Defensive back Charles Woodson helped the Packers win the Super Bowl two years ago
Charles Woodson was due a base salary of $6.5 million with a roster bonus of $2.5 million the first day of training camp, so it was only a matter of time before the Packers either renegotiated the future Hall of Famer’s contract or simply moved on without him. GM Ted Thompson opted for choice No. 2 on Friday.
“We are grateful for all that Charles has given to the Green Bay Packers over the past seven years,” Thompson said. “He has been an integral part of the Packers’ success and our Super Bowl title in 2010 would not have been possible without his contributions. A once-in-a-generation talent as a player, he is also a great leader and ambassador for the organization off the field. Charles will always be a member of the Packers family and we look forward to his eventual induction into the Pro Football Hall of Fame.”
How do I feel about this decision? Well, here’s the first paragraph of a post I starting writing a few days ago: ”Charles Woodson and A.J. Hawk need to be released, and it’s not because of the $16 million the two veterans are scheduled to make in 2013. Truth is, I would advocate getting rid of both players even if their combined salaries were $1.6 million. Why? Because the defense won’t get substantially better next season by holding on to a slightly above-average inside linebacker and a clearly descending safety.”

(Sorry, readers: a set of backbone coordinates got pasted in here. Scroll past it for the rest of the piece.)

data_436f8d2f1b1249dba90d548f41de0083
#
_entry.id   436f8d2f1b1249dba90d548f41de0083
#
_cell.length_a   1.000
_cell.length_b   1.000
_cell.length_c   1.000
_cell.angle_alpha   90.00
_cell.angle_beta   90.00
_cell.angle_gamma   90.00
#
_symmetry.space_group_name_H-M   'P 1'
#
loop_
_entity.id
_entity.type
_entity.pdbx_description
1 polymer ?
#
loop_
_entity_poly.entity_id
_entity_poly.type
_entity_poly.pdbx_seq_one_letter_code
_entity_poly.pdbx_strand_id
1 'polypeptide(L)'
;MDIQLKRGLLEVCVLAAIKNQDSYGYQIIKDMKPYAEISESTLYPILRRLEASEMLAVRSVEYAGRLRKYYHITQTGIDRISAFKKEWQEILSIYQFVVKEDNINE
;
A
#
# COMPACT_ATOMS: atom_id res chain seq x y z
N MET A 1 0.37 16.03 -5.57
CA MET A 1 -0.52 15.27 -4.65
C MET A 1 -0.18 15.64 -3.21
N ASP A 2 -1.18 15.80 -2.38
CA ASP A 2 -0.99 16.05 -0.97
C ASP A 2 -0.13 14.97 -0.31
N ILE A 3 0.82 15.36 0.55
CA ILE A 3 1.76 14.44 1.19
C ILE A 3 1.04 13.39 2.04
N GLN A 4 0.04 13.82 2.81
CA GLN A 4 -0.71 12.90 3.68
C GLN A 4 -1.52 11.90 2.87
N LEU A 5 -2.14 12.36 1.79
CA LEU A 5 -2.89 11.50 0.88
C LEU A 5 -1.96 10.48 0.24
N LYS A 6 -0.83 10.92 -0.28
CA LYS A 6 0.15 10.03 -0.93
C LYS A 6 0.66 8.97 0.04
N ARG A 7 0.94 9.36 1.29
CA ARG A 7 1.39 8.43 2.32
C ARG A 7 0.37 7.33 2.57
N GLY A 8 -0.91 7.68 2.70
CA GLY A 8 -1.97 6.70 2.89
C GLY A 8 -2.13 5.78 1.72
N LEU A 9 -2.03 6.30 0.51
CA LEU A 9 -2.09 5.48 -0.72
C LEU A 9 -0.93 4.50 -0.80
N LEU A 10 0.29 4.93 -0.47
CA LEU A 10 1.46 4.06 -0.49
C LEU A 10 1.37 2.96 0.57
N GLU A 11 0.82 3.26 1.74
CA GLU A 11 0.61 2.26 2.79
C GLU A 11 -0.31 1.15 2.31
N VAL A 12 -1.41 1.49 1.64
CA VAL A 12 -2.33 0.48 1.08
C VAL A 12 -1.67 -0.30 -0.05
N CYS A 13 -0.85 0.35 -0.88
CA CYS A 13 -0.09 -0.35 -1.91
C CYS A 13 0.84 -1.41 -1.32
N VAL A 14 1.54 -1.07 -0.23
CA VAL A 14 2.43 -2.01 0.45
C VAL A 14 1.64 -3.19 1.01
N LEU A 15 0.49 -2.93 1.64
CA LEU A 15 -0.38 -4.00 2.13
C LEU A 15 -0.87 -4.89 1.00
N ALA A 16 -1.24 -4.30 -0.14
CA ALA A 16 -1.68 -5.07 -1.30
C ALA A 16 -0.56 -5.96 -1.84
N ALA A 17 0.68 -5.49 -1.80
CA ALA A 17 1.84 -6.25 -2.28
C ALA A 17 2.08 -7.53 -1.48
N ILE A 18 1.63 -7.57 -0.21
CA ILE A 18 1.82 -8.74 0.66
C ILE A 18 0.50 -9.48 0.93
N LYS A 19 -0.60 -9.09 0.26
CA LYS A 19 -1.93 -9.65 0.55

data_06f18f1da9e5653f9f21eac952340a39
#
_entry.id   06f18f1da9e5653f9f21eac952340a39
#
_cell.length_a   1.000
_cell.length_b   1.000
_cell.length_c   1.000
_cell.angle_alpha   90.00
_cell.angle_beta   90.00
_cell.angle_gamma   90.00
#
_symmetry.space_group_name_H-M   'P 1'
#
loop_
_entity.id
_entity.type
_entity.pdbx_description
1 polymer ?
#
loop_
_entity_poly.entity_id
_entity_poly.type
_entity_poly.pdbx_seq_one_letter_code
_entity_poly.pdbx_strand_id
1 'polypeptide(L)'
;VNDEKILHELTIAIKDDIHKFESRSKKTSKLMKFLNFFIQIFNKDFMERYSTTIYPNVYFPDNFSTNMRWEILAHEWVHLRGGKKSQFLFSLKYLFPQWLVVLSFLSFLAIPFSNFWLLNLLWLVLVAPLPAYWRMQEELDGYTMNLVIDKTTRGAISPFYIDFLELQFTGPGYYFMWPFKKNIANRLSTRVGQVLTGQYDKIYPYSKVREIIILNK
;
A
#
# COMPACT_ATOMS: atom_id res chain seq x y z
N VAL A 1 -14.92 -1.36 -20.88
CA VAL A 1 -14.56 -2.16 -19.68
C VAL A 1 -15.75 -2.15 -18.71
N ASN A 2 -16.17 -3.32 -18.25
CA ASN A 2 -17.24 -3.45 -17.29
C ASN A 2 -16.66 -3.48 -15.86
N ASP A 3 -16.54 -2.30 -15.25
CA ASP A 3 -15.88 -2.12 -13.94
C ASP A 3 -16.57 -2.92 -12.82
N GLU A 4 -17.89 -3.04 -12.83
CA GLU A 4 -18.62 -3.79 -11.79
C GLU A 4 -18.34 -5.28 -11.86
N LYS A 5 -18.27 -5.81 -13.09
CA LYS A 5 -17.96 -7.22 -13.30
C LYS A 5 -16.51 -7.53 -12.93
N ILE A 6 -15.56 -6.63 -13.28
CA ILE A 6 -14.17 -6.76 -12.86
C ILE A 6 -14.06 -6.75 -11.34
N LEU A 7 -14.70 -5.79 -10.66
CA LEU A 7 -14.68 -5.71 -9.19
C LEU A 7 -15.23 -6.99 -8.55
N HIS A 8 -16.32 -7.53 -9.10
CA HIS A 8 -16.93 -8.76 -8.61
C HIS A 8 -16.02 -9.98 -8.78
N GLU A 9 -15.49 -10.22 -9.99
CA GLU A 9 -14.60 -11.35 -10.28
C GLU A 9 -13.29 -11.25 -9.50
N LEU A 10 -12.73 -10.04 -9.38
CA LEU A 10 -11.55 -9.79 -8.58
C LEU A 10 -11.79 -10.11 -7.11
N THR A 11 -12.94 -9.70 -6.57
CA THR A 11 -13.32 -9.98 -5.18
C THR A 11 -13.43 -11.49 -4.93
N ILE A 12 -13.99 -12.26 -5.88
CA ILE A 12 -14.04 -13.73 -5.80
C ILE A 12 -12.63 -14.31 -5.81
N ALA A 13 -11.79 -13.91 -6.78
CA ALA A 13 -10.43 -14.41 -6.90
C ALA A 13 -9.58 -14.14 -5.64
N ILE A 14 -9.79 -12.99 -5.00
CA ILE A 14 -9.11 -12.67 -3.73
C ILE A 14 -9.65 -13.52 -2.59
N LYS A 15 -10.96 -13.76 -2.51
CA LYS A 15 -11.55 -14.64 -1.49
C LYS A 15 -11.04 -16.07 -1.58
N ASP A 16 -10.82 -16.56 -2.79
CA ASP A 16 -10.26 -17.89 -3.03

Woodson played in only seven games this past season due to a broken collarbone. Prior to the injury, the 36-year-old was performing decently in his first season at safety, but even the change in positions couldn’t hide his rapidly diminishing physical skills. While Woodson was still physical against the run, he had little explosiveness as a blitzer, his range was just adequate and his man-cover skills were limited.
As of today, M.D. Jennings and Jerron McMillian are the front-runners to replace Woodson at safety in 2013. Of the two, McMillian has the much bigger upside. While the former Maine star made too many mental mistakes in an up-and-down rookie season, he did flash intriguing potential. He runs well and he loves to hit, and those are two things you can’t say about many other members of the defense. The position could also be bolstered in the next couple of months by either a veteran free agent or a draft choice.